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‘Runway of Love’: Patrick Kelly exhibit at Peabody Essex Museum

Celina Colby
Celina Colby is an arts and travel reporter with a fondness for Russian novels.... VIEW BIO
‘Runway of Love’: Patrick Kelly exhibit at Peabody Essex Museum
Patrick Kelly Fall/Winter 1988–1989 advertising campaign. Scan by Randy Dodson/Fine Arts Museums of San Francisco. ©Fine Arts Museums of San Francisco. PHOTO: OLIVIERO TOSCANI. COURTESY OF THE ESTATE OF PATRICK KELLY

Joy isn’t a word often associated with the world of high fashion. But for Patrick Kelly, a Black, queer designer whose designs reigned on runways in the 1980s, joy and love were the main priorities. Now, in “Patrick Kelly: Runway of Love,” running at the Peabody Essex Museum through Nov. 6, Kelly’s designs are celebrated with all the love he would have wanted.

Upon entering the exhibit, visitors are greeted by a mannequin wearing one of Kelly’s own outfits, the denim bib overalls that became his signature look. “In this first area, [it’s] just getting to know Patrick, understanding who he is,” says Petra Slinkard, PEM’s director of curatorial affairs and the Nancy B. Putnam curator of fashion and textiles, who worked with theo tyson, advising scholar and Penny Vinik curator of fashion arts at the Museum of Fine Arts, Boston, on the show. “He would begin every show by going out with a red spray-paint can and tagging the back of the wall as a message to his audience that he loves them.”

The PEM exhibit moves chronologically through Kelly’s career and continuously underscores his own motto that “anything is possible.” In the early installations, viewers can see how Kelly, operating with little money and limited pattern-drafting skills, used jersey fabric to create beautiful, if simple, garments. As his career skyrocketed, he had the time and tools to create increasingly elaborate, irreverent and symbolic looks.

The exhibition, PEM’s first to highlight one specific designer, showcases more than 75 ensembles from Kelly’s short but vibrant life in fashion. Tragically, the designer passed away from AIDS in 1990 at age 36.

Though Kelly was a ball of positive energy, his work did have a more serious bent, a message wrapped up in those bright colors and eclectic accessories. Kelly and his husband collected racist and anti-Black memorabilia, and Kelly incorporated some of these motifs, including the Golliwogg minstrel doll, into his designs and his business. In one collection, he pays homage to queer, Black icon Josephine Baker with his own recreation of some of her looks and a pink coat featuring a print of her on it.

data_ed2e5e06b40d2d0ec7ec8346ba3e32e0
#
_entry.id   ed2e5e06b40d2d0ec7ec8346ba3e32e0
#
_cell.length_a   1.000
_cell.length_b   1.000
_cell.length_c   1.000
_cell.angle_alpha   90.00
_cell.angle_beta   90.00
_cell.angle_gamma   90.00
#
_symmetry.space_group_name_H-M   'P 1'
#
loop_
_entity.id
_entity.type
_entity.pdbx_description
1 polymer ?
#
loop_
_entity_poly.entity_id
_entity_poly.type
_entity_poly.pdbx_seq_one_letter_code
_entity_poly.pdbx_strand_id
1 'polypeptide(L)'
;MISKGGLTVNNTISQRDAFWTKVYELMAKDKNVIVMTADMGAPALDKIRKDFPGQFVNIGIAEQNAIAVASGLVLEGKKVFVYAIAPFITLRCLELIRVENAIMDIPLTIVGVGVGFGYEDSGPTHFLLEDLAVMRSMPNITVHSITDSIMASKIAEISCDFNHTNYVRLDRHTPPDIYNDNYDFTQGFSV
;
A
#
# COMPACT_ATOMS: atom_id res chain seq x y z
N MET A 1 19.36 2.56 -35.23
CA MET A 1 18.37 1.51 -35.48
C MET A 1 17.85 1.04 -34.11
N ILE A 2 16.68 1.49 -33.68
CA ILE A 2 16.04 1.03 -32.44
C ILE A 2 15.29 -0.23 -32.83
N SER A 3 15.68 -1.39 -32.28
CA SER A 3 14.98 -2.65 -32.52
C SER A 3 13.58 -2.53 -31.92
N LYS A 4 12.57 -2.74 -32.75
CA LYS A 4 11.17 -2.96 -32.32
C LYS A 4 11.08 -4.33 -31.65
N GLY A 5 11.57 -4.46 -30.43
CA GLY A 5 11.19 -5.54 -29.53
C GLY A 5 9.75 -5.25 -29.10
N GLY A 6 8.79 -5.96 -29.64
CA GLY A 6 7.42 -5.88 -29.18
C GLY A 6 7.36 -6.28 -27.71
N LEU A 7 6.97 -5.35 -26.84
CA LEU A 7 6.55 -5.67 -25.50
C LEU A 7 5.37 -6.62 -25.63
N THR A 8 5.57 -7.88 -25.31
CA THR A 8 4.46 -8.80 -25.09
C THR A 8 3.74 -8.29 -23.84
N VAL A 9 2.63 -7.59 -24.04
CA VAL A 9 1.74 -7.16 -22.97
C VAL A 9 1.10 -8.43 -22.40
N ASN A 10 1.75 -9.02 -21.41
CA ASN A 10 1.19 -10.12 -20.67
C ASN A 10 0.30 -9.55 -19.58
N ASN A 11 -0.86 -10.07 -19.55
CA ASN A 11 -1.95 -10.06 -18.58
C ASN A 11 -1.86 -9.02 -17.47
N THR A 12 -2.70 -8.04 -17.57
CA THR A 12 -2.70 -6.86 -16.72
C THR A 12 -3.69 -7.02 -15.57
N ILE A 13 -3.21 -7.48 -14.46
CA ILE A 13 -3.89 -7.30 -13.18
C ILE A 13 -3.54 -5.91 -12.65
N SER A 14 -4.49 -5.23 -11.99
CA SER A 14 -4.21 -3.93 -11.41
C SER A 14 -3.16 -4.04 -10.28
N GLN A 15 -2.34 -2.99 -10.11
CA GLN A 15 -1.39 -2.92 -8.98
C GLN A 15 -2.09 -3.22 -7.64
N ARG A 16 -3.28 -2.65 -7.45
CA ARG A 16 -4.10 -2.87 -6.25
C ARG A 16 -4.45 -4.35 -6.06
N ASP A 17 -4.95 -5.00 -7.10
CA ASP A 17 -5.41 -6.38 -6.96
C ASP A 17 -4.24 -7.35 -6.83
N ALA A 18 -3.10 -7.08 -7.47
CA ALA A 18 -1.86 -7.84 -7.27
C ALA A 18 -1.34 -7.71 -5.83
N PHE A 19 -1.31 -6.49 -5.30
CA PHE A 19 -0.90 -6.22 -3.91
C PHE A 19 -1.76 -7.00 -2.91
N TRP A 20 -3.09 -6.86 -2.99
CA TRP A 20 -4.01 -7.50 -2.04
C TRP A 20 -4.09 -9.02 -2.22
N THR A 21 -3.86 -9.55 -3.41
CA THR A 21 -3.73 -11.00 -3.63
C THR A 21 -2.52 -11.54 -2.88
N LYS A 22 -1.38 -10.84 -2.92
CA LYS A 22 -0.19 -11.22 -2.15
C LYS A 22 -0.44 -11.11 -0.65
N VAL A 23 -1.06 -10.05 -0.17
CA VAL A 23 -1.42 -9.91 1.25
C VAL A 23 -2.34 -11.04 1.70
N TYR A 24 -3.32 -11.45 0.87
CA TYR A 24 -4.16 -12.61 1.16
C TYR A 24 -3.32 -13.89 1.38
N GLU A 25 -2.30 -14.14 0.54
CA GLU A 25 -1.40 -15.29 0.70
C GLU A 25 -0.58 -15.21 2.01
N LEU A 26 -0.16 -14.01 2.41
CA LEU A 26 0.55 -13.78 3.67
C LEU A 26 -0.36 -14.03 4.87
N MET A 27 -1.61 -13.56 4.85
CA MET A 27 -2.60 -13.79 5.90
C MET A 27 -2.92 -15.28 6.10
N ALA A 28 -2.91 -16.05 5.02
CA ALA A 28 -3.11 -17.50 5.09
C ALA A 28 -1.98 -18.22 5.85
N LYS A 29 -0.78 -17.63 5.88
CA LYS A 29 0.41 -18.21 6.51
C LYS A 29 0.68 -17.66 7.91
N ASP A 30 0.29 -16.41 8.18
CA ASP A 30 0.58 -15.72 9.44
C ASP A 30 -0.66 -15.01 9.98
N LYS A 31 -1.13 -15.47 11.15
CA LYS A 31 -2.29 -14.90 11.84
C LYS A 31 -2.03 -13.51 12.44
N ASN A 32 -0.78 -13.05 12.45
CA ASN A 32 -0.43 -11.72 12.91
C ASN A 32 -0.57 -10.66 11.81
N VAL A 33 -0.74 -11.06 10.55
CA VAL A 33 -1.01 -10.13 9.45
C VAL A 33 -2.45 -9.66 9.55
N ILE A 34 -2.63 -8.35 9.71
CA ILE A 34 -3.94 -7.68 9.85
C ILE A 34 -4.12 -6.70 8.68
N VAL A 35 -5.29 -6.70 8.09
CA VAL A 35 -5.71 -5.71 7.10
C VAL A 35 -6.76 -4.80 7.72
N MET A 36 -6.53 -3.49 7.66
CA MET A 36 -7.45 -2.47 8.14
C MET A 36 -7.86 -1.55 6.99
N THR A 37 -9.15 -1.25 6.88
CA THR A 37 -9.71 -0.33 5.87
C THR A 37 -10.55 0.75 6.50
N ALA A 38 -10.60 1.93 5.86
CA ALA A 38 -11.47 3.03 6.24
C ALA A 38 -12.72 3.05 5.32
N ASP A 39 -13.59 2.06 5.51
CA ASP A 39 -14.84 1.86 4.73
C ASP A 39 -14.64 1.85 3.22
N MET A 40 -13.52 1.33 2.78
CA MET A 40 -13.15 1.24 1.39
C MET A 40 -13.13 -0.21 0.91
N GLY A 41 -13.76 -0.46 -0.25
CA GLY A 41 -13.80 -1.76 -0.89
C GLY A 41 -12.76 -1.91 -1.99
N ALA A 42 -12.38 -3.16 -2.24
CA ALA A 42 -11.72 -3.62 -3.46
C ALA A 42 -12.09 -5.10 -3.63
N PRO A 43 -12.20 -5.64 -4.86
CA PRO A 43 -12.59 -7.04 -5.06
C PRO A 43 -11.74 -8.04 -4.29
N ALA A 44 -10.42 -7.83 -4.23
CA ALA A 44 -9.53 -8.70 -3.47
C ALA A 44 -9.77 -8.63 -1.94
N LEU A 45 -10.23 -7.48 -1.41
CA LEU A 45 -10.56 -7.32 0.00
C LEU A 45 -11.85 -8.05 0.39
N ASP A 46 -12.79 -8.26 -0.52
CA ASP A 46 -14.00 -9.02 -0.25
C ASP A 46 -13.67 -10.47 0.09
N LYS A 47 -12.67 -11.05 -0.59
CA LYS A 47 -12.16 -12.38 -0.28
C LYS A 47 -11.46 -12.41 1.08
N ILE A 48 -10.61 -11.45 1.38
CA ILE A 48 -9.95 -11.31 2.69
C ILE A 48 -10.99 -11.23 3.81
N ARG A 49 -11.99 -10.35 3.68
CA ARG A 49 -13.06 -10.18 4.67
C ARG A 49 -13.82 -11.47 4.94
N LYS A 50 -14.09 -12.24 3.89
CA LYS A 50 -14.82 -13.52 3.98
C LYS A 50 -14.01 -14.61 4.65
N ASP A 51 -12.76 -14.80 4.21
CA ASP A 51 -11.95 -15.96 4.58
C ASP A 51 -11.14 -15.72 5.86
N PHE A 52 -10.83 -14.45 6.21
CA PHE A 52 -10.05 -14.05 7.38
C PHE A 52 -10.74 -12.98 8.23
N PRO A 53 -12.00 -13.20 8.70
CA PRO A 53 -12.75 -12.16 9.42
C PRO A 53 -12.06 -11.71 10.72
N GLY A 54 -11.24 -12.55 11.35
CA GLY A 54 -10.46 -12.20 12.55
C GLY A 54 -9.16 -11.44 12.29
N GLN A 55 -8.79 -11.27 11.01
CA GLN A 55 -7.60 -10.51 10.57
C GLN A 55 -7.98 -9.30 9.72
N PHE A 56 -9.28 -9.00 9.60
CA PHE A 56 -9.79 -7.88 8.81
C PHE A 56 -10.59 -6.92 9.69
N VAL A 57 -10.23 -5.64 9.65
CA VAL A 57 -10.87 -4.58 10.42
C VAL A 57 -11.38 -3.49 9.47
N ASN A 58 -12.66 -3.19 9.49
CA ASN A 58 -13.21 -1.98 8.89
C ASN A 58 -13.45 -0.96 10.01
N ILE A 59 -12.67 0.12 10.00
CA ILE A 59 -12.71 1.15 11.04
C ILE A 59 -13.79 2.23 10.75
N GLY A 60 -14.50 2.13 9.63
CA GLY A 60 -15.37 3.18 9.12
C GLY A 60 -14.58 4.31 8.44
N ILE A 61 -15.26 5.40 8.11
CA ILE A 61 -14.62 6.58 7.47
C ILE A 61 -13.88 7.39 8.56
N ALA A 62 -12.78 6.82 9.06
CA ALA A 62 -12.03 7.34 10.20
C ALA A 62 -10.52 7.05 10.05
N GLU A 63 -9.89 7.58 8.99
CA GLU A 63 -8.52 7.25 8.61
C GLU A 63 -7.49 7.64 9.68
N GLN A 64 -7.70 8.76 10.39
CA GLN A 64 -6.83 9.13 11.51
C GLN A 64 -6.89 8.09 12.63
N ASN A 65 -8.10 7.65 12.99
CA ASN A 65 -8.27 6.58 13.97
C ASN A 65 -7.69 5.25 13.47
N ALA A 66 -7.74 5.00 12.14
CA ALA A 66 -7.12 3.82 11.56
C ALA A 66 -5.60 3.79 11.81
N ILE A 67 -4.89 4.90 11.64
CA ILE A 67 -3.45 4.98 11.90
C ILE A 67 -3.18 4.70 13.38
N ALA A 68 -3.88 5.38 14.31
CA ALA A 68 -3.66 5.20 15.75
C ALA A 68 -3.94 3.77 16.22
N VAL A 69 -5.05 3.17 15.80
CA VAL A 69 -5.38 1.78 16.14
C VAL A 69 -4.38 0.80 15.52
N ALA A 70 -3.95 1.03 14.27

“Patrick Kelly’s collecting of objects and reimagining of imagery inherently racist and anti-Black into a sartorial critique is evidence of his belief that nothing is impossible,” says tyson. “His astute understanding and command of fashion as a language allowed him to innovate and transform the lived experiences of his youth in a Jim Crow-sanctioned South intolerant of Blackness and queerness into an entrepreneurial expat in Paris exalted for that very Blackness and queerness.”

Kelly’s success, particularly given these dynamics, was an incredible feat, a true manifestation of his motto. The exhibit highlights also how Kelly’s legacy lives on in The Kelly Initiative, an organization run by and for Black creatives offering fellowships and opportunities to rising talents.

There are three videos in the exhibit that show original footage from Kelly’s runway shows. They provide an incredible contrast to the serious tone of many contemporary runway shows. The models, typically friends of Kelly’s, are smiling and dancing. Kelly himself comes onto the runway laughing, smiling and embracing the audience. From every video, and from every garment, joy radiates.

“We engaged in this as an endeavor of love,” tyson says, “and we hope that that’s what everyone is able to take away from this.”

arts, fashion, fashion design, Patrick Kelly
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